He makes you royal;

And, as a means of sundering his own bonds,

The zenith of his hope is to make you free!


Archy robs you while you sleep.

From numbing slumbers rouse you, comrades!


The Labadie Booklets

- JO LABADIS, Author, Pointer, Binder

What is Love and Other Fancies; The Red Flag & Other Verses; Doggerel for the Under Dog; I welcome Dftardfcr; WuricShop Rifnes; My Song of Self; Essays; Songs of the Spoiled. These are printed in very lifrtitfcd hufnberrf, afe not for Said in the store, but sent to those who want them at their own price. The worlc Is demfe by the family,

— type set by hand in the old-fashioned way: printed on an old Washington press, and we bind them at our leisure, in the Shop at Bubbling Waters, in the wilderness, one mile north of Grand River Road, on the Oakland-Livingston counties line, 35 irtiles froth Detroit.

The Shop .is intended to demonstrate co* operation without the loss of personal re-sponsibility, the weakness in all co-operative enterprises heretofore attempted for industrial or commercial purposes. What is everybody's business is dbnfc efficiently by nobody. This is why even democracy in politics always fails to perform social fun&ions to the advantage 6f society ftf general. Politicians bear no economic loss for their inefficiencies. The Labadie Shop bids for your support Only When it doesthe job that, suits you. The taxes are voluntary. See the poin£ ? The price of each booklet is what you want to contribute to the support of this modest little enterprise.-No dun is sent anybody. Unless a book is ofdfcrfcd no cofrtrtbiition is expelled. Stf far the income has been ample, the individual fiavors ranging from a few cents to hundreds of dollars. Do you want to co-oper-ate? Address: Wixom, Mich.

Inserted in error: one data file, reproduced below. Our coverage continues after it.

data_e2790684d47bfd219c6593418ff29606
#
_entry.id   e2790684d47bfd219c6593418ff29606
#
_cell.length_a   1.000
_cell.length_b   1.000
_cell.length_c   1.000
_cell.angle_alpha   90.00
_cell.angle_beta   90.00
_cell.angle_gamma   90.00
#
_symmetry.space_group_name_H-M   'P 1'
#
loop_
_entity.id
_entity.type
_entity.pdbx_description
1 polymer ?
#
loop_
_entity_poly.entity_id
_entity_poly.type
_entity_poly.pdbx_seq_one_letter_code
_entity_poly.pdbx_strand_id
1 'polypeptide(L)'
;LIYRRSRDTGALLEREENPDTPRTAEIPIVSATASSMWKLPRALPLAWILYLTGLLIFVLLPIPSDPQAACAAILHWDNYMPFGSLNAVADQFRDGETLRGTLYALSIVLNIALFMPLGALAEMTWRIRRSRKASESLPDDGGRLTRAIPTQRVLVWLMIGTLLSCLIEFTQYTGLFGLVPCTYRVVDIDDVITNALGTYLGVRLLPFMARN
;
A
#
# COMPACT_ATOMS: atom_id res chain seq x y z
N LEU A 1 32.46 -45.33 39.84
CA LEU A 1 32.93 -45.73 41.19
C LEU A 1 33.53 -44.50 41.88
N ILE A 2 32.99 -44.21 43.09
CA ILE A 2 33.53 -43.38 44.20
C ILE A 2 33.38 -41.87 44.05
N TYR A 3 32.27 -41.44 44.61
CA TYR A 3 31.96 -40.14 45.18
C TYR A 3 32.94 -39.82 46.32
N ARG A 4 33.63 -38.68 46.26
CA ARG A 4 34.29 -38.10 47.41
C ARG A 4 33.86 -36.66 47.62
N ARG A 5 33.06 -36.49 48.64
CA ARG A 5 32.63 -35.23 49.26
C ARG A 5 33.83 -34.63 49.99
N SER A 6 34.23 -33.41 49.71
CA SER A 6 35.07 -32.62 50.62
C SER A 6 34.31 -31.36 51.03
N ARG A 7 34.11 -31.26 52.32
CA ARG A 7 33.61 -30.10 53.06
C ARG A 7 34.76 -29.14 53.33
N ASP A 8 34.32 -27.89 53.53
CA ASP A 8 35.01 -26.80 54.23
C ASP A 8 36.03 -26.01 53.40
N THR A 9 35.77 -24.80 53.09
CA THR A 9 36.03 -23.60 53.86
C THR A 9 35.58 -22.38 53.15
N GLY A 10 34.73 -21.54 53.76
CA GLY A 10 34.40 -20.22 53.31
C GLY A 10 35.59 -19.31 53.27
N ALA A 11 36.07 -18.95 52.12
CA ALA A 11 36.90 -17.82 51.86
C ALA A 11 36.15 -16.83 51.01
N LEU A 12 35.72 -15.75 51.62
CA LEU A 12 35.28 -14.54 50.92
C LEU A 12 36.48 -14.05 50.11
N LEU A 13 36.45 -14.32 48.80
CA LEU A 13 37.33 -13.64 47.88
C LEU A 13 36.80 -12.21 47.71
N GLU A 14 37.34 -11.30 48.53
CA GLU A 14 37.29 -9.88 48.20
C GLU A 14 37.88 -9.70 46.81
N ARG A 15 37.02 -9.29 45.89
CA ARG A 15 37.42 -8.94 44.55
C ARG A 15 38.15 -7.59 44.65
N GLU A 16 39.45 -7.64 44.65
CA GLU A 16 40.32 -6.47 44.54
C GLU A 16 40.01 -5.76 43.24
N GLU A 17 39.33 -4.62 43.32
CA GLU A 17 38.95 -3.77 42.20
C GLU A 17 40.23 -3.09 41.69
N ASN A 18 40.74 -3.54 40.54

Far fr< m the crazy city's strife, Away from its wretchedness and woe, I cogitate for a saner life And hopefully dream in the ingle's glow.